Tag Archives: science fiction

Doomsday Book

A friend of mine gave me a copy of this book a very long time ago. Perhaps just before I started writing this blog! This copy has a pretty understated and uninspiring front cover, and despite the fact that it won both the Hugo and Nebula Awards, it has gathered dust on my shelf for years. I’ve recently reorganised my bookshelves so I now have a shelf dedicated to books I haven’t read yet, and finally it was this book’s turn.

20180721_131041-641834144.jpg “Doomsday Book” by Connie Willis is a one of those books that is both science fiction and historical fiction: a time travel book. Set in the mid-2050s in Oxford England, the book is about a student of Medieval history called Kivrin who is to be the first person to travel back in time to the 1300s for historical research. Aghast, her professor Mr Dunworthy tries to talk her out of it, but Kivrin has the firm support of the acting Head of the History Faculty and the expedition is to go ahead. However, while Dunworthy frets about the margin of error and whether Kivrin did arrive in the correct year, both in the 14th Centry and in present day Oxford, there are far, far bigger problems.

This is an absolutely engrossing book. Willis is an incredibly skilled writer who is brilliant at creating and maintaining tension. The book flips back and fourth between Kivrin in the 1300s and Dunworthy in the 2050s, and no matter which part I was reading about, I was on the edge of my seat. Willis drops hints and suggestions throughout the book and keeps you guessing right until the very end about what is going to happen. I was also really surprised to find out that she is not actually English. She really captured that peculiar brand of British humour that combines the absurd with the chaotic and uses a lapse in otherwise very good manners to comedic effect. However, I wouldn’t consider this a particularly humourous book and the darker and more tragic parts of this book really underline Willis’ flexibility as a writer.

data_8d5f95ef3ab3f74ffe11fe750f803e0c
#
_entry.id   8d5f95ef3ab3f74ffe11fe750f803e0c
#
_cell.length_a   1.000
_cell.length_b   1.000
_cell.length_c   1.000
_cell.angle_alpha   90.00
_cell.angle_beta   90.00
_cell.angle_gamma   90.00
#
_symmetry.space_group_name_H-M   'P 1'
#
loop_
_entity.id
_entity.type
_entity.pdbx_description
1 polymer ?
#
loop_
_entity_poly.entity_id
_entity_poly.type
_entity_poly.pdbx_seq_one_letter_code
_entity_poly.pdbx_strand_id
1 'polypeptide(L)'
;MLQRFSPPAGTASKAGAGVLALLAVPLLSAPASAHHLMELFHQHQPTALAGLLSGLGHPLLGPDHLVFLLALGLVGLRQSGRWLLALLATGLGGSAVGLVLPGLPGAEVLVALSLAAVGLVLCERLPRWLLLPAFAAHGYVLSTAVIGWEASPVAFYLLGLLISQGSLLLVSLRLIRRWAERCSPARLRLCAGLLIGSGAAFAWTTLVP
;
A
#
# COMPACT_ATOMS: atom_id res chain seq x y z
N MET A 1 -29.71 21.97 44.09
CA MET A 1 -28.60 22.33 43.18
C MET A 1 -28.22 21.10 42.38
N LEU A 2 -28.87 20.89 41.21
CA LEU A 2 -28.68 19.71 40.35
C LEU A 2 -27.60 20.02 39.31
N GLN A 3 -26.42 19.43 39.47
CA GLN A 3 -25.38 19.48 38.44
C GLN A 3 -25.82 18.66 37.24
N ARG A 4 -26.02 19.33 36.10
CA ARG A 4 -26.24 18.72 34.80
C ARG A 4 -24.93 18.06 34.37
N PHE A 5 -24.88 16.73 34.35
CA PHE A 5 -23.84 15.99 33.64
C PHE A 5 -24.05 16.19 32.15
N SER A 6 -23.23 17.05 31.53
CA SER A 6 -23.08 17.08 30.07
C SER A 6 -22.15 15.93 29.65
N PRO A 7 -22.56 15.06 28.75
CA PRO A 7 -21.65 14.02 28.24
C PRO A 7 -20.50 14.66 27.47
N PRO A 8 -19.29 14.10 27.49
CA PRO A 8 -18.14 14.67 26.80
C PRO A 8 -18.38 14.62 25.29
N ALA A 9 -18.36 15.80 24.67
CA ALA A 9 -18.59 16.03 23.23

I think there was only one single tiny thing that got under my skin about this book and that is Willis’ tendency to repeat facts and dialogue in order to ensure that the audience appreciates their significance. While I think that this is a good technique to make sure that your audience is picking up what you’re putting down, it did occasionally feel a little heavy-handed.

Anyway, it really was no surprise that this book won so many awards. It is a cracking story and I am really inspired now to read more books by Willis, including more in this series about time-travelling historians.

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The Left Hand of Darkness

Following the very sad news that Ursula K. Le Guin died earlier this year, my feminist fantasy book club decided to commemorate her by reading one of her books. Le Guin was the first woman to win the Hugo Award for best novel for this book, so expectations were pretty high.

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“The Left Hand of Darkness” by Ursula K. Le Guin is a science fiction novel about a man called Genly Ai who has been sent to a frozen planet called Gethen as an envoy. The plot is quite complex, but essentially, Ai comes from a confederation of planets called the Ekumen and has been living on Gethen for some time learning about the planet’s humanoid inhabitants and their peculiar culture. The Genthenians only have one sex: each person goes through a sexual cycle with the potential to be either male or female at its peak. Ai has been working towards a meeting with the “King” in a country called Karhide so he can issue an invitation for Gethen to join the Ekumen. However, Ai’s efforts are undone when he fails to understand the subtle messages communicated by the Prime Minister Estreven.

Not unlike “Orlando“, this book was clearly groundbreaking when it was first released. The edition that I have has an introduction written by China Miéville, who praises the novel and its ability to reveal something new on each rereading. Published in 1969, 50 years ago next year, it certainly was a very unique premise. This is a very complex novel that explores what a society would be like with not quite no gender, but if everyone could experience either gender. The politics and the cultural differences between countries on a Genthen are done cleverly but subtlety, and I think they require a lot of concentration to pick up on the nuances of Genthenian people. Le Guin conjures a palpably icy world, nicknamed Winter by Ai, and the later chapters traversing through a white wasteland read almost like a journal of Antarctic explorers.

However, this book is not easy to read. To begin with, and this is the biggest criticism that Miéville alludes to and Le Guin herself acknowledges in her own introduction, the way gender is handled in this book feels clunky. I think the significance of the fact that each person on this world essentially is at once both male and female is lost because of the Le Guin’s choice of pronouns. I understand that in 1969, gender neutral pronouns in English weren’t really a thing, but given their prevalence across languages around the world I’m not quite sure that holds up. I understand that historically, he has been used in English to be gender neutral, but I think in this case it’s just confusing.